Optimization of ThermalProcesses in Heavy Oil Recovery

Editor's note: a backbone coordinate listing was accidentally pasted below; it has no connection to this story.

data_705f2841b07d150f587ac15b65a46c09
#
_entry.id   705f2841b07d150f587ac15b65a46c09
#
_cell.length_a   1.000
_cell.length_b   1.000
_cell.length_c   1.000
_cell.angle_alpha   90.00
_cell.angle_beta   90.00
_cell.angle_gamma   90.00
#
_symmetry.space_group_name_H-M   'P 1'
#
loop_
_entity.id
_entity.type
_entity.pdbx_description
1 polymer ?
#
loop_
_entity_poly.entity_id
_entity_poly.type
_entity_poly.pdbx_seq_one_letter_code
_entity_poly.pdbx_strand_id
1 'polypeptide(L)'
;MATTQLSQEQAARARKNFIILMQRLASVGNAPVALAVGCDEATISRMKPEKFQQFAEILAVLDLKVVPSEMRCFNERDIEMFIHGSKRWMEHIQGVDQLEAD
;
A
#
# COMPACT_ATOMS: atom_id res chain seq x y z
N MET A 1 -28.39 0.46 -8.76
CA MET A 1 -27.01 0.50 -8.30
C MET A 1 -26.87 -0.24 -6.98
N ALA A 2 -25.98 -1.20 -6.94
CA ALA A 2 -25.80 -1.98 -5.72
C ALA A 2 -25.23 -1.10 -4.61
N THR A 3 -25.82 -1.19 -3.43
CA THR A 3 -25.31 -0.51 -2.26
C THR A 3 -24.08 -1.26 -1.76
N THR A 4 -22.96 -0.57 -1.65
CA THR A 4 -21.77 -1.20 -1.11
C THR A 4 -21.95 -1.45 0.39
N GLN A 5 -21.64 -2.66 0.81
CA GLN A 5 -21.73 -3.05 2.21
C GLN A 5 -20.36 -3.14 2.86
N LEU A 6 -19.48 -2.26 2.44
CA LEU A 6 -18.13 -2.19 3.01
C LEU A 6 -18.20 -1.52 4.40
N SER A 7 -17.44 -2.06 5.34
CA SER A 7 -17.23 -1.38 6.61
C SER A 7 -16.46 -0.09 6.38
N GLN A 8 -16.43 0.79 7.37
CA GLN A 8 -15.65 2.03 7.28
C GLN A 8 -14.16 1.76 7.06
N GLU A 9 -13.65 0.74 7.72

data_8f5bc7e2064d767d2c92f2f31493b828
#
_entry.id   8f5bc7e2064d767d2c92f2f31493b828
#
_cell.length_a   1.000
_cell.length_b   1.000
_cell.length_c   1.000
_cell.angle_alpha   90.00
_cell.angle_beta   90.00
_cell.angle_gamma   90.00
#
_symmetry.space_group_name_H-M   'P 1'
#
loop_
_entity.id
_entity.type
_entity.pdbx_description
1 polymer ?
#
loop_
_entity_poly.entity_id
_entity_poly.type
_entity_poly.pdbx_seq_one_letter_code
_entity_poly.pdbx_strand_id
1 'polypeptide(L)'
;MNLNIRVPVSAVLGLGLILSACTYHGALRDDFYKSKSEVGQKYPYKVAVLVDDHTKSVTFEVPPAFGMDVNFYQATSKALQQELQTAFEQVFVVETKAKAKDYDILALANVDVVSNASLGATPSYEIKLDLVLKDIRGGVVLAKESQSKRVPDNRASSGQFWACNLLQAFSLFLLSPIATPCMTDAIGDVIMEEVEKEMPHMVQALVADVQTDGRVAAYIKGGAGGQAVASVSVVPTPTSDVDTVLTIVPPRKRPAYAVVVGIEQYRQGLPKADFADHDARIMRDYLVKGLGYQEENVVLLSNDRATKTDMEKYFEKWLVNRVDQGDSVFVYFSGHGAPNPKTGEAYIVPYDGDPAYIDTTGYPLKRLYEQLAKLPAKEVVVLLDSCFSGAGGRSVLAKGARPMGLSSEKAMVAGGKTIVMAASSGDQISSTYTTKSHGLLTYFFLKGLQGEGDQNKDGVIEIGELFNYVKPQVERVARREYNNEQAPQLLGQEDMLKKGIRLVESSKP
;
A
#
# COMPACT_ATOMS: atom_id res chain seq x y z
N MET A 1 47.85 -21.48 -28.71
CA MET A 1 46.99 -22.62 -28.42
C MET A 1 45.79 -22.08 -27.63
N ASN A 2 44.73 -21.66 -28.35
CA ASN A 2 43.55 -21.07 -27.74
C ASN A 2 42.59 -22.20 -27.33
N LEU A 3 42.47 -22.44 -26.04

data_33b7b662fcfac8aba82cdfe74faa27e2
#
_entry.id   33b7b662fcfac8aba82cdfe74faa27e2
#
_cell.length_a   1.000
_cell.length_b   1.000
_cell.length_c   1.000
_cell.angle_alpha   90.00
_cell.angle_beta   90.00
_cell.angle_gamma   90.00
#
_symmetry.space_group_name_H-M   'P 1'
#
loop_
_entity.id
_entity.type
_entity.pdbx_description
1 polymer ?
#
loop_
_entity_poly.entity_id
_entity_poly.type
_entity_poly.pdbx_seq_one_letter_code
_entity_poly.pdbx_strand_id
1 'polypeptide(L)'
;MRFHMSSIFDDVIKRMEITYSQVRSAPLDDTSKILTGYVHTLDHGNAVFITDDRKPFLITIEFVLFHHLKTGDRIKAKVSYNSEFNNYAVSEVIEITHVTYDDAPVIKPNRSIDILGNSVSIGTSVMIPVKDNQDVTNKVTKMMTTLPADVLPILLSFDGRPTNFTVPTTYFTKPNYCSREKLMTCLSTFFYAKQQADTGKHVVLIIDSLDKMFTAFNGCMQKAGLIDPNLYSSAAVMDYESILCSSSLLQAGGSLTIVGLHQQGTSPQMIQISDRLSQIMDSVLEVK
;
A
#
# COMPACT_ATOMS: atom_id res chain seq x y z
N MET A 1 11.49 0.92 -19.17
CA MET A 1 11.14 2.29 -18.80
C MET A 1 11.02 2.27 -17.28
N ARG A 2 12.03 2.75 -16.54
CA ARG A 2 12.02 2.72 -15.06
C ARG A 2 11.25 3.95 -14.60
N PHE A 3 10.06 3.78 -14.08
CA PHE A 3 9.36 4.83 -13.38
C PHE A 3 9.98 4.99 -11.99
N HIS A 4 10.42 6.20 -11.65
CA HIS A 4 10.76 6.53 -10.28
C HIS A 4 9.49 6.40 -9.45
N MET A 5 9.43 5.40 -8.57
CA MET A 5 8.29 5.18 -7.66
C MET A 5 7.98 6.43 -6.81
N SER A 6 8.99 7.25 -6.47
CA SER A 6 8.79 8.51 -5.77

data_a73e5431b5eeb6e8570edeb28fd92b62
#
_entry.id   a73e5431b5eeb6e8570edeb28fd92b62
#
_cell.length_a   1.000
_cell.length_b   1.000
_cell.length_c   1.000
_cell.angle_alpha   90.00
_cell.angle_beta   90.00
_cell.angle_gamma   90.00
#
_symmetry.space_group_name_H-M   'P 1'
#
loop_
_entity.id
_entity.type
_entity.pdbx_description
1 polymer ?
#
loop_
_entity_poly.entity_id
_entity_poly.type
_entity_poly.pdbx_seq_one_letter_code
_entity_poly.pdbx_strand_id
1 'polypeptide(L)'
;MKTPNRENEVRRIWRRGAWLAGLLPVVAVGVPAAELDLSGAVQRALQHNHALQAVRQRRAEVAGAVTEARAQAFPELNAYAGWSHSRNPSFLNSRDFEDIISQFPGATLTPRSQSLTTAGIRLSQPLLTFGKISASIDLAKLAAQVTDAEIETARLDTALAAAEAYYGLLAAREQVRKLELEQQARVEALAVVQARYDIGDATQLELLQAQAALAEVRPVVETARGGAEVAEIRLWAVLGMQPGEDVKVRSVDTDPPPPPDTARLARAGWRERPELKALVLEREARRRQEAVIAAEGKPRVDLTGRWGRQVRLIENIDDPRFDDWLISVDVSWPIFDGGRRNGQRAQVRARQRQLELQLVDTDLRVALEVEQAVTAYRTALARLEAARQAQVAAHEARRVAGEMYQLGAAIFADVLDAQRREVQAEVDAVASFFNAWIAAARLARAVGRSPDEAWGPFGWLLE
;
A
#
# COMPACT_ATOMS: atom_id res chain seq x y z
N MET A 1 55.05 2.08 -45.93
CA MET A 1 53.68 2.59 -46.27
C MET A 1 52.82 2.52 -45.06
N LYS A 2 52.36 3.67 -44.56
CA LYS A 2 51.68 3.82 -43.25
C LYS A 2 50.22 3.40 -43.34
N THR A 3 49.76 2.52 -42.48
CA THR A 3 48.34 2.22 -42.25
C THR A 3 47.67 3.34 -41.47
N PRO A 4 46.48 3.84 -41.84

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The past few years has been marked by high oil prices, apparent inability of traditional oil supplies to meet world energy demands, and a move towards evaluating untraditional (higher-cost) energy resources such as heavy oil, tar, and renewable energy from solar, wind, and nuclear sources. The petroleum industry has made major investments towards developing heavy oil resources, mainly located in Canada and Venezuela. The achievements of the thesis provide the industry with technology and methods to optimize heavy oil resources. The main objective of the present work is divided in two categories: (a) Modeling the thermodynamics of bitumen (heavy oils) and solvent mixtures, and (b) Optimization of thermal process. First part describes a systematic approach to model the phase behavior and viscosity of Athabasca bitumen and light solvent mixtures for a wide range of temperatures. The description of heptanes and heavier components (C7+) in reservoir fluids can be important for equation of state (EOS) predictions of phase and volumetric behavior. A procedure for C7+ characterization of heavy oil based on crude assay data which are typically measured for refining and marketing applications is first described. Then a cubic equation of state (EOS) is developed to model the volumetric and phase behavior of bitumen and solvent mixtures. PVT data of pure solventbitumen mixture are analyzed and used to update the model parameters. Moreover, new technique for modeling viscosity of the bitumen and solvent mixtures is developed for a wide range of temperatures. The application of this approach for viscosity modeling is briefly described. The final EOS/viscosity model is successfully used to predict the measured PVT and viscosity data for the mixture of the Athabasca bitumen and synthetic combustion gas solvents. Finally, the developed EOS/viscosity model is used to calculate the required properties for the fluid model used by thermal simulators. The second section of the thesis provides new approach for modeling steam assisted gravity drainage (SAGD) process. It helps to increase the speed of the computation in an optimization problem. In this approach SAGD is modeled using an isothermal black-oil (BO) reservoir simulator. The oil viscosity reduction caused by heating in the actual SAGD process is emulated by a tuned saturated pseudo-oil viscosity relation where solution gas-oil ratio is used as a “proxy for temperature”. In the black-oil formulation: (1) fully saturated oil viscosity at reservoir pressure equals the oil viscosity that would be attained at steam-chamber temperature in the actual SAGD process; (2) initial dead-oil viscosity with zero solution gas-oil ratio represents initial oil viscosity at reservoir temperature; and (3) black-oil gas properties represent steam at steam temperature. Upon careful analysis of the SAGD process, one finds that oil flows only along a narrow zone along the outer edge of the steam chamber. The temperature gradient within this narrow zone is perpendicular to the oil flow direction and is practically impossible to model with any precision because of the large temperature variation and dynamic steam chamber shape over time. The black-oil model solubility gradient also varies, analogous to temperature in a thermal model, from zero to fully-saturated with an associated drop in oil viscosity from initial oil viscosity to the viscosity at steam temperature. The proxy model saturated pseudo-oil viscosity relation used is found by history matching a full-physics thermal model performance prediction of oil rate, BHFP, and cumulative oil for a 2D homogeneous model. It is found a singleconstant viscosity equation that yields a good match to thermal SAGD performance. The tuned pseudo-oil viscosity relation honors the measured initial reservoir and fully-heated oil viscosities. Its dependence on gas-oil ratio is not physical, but reflects the use of gas-oil-ratio as a transform variable for temperature, capturing the strong spatial variation of temperature and oil viscosity within the localized steam-oil boundary region where oil has been mobilized. The pseudo-oil viscosity relation appears to be applicable for a wide range of reservoir heterogeneity, injection and production rates, and well placement. Consequently, it should be possible to use the black-oil proxy model for SAGD optimization. Moreover, the section describes the detailed mechanism of the SAGD process for homogenous and heterogeneous viscosity along the formation using the developed fluid model from first phase of the work. Also in this section, detail analysis of solvent additives with steam in a SAGD process is studied. The mechanism is briefly described through series of numerical simulations and developed analytical approach in this work. It is also shown that under which condition the solvent-based SAGD is not efficient. Finally, Integrated-optimization of solvent-based SAGD process is developed. The optimization of reservoir, surface process and pipeline models are conducted to maximize the net-present-value defined as objective function. The work also provides recommendations for future research and development in this area.